What is an input?

Discussion in 'General Electronics Chat' started by sureshparanjape, Apr 22, 2013.

  1. sureshparanjape

    Thread Starter Member

    Feb 10, 2012
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    Consider a dc circuit, in which ac is rectified and fed to LM317 through a 50 V capacitor. DC voltage before the capacitor is 12 v. What should be the value of Vin in the calculations of the restriction Vin - Vo < 3 in using LM317? Vin= 12?
    sureshparanjape
     
  2. TheComet

    Member

    Mar 11, 2013
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    Didn't you just answer your own question?

    I don't understand what you're asking to be honest, sorry.
     
  3. Mike33

    AAC Fanatic!

    Feb 4, 2005
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    You need to provide a more detailed description or picture (schematic) of the circuit you are trying to work on.

    And more information, such as What is the value of the AC power source you're using? What capacitors are in the path for filtering? How are you setting the adjustment for the LM317? What is your desired output voltage/current?

    I can make an assumption that if you are getting 12V at the cap before the LM317, you are within the 317's ratings. You may then set up a condition to get somewhat less than 10V at the output, or lower. Voltage going "through" a cap to the 317 doesn't sound right, however. There should be one going to GROUND just before it, for additional filtration, but you don't have it in the path. DC voltage would be blocked by it, and all that would pass would be ripple voltage.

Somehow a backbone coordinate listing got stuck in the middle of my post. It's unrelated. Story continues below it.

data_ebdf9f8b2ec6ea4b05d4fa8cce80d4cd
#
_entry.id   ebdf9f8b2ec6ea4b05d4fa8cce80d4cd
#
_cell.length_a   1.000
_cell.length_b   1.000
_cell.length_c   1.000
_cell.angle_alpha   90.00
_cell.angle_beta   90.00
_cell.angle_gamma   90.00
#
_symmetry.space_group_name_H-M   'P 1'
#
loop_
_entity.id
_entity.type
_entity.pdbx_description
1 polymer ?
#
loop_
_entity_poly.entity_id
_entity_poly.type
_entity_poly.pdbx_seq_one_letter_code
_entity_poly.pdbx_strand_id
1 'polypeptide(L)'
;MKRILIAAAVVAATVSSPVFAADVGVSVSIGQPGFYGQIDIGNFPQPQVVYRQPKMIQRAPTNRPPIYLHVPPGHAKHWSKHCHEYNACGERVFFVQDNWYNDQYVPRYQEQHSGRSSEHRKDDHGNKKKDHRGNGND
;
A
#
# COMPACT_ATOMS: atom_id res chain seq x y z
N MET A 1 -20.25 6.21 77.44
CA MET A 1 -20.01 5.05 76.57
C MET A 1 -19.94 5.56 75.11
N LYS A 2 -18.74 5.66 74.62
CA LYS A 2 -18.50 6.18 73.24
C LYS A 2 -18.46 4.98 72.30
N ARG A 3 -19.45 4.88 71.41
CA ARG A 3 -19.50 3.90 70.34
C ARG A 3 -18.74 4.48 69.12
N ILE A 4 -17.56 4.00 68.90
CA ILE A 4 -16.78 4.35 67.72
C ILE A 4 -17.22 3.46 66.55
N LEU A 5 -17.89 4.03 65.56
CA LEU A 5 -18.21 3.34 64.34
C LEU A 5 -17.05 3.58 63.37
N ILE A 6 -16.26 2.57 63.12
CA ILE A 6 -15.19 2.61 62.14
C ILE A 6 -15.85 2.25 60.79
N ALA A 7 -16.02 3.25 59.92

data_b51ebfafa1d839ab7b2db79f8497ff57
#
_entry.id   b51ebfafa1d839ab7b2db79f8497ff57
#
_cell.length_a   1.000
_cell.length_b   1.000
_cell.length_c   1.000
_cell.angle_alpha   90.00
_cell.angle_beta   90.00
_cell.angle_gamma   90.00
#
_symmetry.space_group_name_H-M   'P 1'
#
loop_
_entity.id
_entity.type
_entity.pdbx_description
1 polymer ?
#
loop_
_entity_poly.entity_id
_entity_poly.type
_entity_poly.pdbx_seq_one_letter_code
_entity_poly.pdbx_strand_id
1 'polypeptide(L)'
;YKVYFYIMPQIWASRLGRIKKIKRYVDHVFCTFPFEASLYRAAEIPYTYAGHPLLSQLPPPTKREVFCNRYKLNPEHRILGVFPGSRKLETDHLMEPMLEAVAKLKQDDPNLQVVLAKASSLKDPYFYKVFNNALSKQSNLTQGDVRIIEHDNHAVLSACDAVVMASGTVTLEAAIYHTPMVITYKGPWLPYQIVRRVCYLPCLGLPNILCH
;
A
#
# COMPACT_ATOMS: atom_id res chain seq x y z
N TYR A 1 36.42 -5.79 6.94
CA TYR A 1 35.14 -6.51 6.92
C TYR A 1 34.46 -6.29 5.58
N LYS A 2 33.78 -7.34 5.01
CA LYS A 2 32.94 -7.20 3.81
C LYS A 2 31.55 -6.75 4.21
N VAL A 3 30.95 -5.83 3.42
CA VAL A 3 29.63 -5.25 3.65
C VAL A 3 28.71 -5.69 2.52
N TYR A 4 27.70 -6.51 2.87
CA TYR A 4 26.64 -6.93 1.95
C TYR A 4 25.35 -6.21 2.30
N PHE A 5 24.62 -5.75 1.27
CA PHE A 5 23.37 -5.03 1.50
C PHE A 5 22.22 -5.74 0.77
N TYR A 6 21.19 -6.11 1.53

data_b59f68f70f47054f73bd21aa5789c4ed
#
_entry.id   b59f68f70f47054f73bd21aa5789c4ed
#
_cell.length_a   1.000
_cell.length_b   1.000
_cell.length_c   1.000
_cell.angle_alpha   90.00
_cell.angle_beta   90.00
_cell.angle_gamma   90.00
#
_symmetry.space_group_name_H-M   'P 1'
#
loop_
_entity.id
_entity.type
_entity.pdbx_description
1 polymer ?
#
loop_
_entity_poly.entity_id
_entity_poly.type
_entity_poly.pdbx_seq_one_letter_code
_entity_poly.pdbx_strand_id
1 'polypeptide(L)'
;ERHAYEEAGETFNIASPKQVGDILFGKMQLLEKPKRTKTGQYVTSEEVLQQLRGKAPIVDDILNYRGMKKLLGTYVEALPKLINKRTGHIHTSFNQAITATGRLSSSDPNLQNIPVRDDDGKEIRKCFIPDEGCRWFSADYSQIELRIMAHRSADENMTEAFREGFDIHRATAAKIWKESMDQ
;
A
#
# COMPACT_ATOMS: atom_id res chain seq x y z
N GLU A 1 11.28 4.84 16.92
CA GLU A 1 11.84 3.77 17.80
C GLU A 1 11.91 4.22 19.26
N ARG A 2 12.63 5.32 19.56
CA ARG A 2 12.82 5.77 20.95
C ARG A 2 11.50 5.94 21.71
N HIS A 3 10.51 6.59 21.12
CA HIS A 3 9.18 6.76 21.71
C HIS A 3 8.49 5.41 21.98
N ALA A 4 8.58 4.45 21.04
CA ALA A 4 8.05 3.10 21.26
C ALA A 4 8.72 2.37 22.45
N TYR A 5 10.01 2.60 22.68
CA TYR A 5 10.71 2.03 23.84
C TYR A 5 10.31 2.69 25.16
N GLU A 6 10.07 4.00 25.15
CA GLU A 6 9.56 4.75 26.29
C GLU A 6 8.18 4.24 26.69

4. JohnInTX

    Moderator

    Jun 26, 2012
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    The Vo-Vin >3V restriction means that your input voltage must be at least 3V higher than your output voltage when using an LM317. So 12V in can only get up to 9V out.
     
    Last edited: Mar 1, 2016
    Evanguy, killivolt and #12 like this.
  5. sureshparanjape

    Thread Starter Member

    Feb 10, 2012
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    You seniors, by knowledge(age very unlikely - I am 75 years!), you would have guessed that I am, if at all, just a beginner. The reason I asked the question is that I have read, "the capacitor smooths out ripples in the input voltage" but not any reason for having capacitor of say 50 v instead of say 10 V.